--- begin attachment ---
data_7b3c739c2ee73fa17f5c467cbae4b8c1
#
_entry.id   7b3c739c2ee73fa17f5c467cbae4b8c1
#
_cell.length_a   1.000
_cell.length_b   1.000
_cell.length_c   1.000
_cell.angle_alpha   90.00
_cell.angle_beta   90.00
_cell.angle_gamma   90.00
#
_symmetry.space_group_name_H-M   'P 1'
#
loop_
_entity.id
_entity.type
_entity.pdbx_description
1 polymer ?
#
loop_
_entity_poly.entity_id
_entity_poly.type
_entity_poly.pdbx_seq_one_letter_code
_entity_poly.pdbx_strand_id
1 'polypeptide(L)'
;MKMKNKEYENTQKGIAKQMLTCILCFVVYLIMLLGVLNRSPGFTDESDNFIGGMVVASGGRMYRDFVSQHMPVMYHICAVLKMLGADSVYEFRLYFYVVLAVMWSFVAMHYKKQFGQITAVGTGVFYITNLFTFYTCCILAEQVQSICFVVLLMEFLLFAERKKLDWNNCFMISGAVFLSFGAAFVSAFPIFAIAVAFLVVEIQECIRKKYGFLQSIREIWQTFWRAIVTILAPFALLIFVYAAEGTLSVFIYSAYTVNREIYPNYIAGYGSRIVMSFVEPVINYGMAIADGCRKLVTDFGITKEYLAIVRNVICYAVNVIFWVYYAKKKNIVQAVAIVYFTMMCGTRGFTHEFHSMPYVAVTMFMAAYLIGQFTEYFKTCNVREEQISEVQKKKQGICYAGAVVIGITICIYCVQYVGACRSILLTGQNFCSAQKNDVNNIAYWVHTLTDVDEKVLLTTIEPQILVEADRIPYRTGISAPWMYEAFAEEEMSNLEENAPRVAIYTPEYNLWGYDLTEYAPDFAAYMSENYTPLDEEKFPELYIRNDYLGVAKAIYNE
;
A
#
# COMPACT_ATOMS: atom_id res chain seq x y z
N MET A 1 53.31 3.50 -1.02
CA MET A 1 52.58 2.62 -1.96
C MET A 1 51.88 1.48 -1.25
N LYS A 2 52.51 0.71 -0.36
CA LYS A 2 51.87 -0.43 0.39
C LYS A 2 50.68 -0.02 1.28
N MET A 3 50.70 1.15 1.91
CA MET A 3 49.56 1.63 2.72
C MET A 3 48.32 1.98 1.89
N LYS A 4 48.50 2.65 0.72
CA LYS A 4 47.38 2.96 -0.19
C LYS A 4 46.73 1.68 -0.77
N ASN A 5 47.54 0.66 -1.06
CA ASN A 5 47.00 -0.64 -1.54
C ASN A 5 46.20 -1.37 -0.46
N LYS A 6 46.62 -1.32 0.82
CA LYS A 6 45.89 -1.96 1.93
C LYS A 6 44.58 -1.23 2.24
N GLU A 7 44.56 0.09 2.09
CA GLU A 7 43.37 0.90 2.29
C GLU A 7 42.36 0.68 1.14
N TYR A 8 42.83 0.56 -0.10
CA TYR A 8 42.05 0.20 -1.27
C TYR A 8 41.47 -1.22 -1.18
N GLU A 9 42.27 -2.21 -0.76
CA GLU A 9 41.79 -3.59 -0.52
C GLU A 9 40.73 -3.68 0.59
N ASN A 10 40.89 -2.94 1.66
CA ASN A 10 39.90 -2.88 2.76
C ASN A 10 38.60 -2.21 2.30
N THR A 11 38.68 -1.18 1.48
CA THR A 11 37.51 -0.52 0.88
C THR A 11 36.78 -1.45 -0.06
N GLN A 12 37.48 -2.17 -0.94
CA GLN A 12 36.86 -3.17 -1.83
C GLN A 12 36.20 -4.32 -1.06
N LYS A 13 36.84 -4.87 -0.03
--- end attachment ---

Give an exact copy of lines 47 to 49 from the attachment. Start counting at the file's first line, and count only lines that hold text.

CA LYS A 6 45.89 -1.96 1.93
C LYS A 6 44.58 -1.23 2.24
N GLU A 7 44.56 0.09 2.09